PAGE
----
Obesity is one of the major risk factors for OA development, but the mechanisms involved are not clearly understood. Accumulating evidence suggests that in addition to mechanical factors, metabolic factors associated with obesity also play a role in onset of OA. Obesity is associated with increased accumulation of free fatty acids (FFA) in non-adipose tissue, resulting in endoplasmic reticulum (ER) stress and cellular dysfunction. The chondrocyte is the sole cellular constituent of cartilage and is pre-disposed to ER stress due to its secretory phenotype, which may compound obesity-related lipid toxicity. Our preliminary studies showed that human chondrocytes treated with FFA (palmitate) express CHOP/GADD153, a molecular marker of ER stress. This suggests that FFA induces ER stress in chondrocytes. The overall goal of this proposal is to determine the role of obesity-induced ER stress in the pathophysiology of OA in vivo, in a murine model of OA using a novel pharmacologic compound, 4-phenylbutyric acid (PBA) that eases ER stress. These data will form the basis for future investigations of the links between obesity, ER stress, and OA. We propose two Specific Aims:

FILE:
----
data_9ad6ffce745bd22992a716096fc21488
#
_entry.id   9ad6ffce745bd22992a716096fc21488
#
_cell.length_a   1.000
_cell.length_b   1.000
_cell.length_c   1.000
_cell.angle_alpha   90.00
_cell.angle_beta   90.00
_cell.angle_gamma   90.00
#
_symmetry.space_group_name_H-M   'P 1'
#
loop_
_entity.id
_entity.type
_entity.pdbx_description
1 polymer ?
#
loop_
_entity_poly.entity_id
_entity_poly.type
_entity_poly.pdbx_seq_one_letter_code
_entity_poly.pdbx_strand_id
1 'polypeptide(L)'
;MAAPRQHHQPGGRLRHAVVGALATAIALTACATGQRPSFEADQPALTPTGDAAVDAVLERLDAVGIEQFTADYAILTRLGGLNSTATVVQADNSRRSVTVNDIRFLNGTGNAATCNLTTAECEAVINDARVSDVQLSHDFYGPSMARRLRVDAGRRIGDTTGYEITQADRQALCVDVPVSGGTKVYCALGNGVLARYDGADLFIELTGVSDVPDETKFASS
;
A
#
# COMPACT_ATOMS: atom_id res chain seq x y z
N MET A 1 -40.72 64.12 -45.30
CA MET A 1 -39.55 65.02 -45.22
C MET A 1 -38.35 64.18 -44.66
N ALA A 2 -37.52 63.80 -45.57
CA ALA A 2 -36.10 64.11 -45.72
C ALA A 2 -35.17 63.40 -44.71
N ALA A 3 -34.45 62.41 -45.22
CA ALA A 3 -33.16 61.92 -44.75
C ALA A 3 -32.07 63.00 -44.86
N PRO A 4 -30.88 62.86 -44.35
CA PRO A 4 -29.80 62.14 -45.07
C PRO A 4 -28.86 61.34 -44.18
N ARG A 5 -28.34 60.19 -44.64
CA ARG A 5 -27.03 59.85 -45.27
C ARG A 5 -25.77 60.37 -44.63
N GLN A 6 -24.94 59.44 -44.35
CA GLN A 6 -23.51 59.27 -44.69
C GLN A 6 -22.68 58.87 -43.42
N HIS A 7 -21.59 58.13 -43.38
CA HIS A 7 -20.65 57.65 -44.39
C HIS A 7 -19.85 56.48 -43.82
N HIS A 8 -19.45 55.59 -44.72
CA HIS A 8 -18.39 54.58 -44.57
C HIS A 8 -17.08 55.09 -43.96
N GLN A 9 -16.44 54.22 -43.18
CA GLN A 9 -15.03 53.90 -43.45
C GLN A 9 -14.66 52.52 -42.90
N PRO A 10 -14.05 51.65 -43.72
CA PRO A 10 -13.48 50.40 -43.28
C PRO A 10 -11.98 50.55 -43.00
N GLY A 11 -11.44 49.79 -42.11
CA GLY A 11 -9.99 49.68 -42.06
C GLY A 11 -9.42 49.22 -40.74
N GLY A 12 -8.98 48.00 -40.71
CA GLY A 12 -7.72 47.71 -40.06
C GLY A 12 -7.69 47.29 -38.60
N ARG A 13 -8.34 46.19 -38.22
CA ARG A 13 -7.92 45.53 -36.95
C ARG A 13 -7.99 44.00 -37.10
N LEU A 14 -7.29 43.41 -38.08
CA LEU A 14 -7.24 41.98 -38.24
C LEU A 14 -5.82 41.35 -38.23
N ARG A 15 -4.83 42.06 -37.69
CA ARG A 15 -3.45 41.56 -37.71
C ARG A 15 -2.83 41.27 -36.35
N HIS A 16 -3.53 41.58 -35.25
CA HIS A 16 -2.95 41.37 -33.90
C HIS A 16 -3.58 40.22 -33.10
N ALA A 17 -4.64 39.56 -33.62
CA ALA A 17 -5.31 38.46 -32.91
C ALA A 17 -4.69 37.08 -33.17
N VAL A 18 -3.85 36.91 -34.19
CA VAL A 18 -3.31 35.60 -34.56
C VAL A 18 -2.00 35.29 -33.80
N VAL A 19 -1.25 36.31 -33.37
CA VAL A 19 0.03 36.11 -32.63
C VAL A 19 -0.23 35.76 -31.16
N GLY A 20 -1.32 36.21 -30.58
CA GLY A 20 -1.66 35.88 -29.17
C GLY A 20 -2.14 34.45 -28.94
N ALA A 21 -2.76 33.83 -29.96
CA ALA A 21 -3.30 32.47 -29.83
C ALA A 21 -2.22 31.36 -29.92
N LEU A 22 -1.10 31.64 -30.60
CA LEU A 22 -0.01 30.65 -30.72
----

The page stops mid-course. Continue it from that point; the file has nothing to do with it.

Aim 1 : To determine if a high-fat diet induces ER stress and the unfolded protein response in joint tissue in vivo.
Aim 2 : To determine if alleviating ER stress reduces the severity of OA induced by a high-fat diet in mice. The successful completion of our project will establish the role of ER stress as a mechanistic link between a high-fat diet, obesity and OA, and provide targets for improved therapeutic treatments for OA or interventions to halt its progression.
The successful completion of our project will establish the role of the obesity-ER stress link in cartilage biology in vivo. Our results will provide novel information needed to understand the role of obesity in mediating cartilage degradation and development of OA, and provide targets for improved therapeutic treatments for OA or interventions to halt its progression.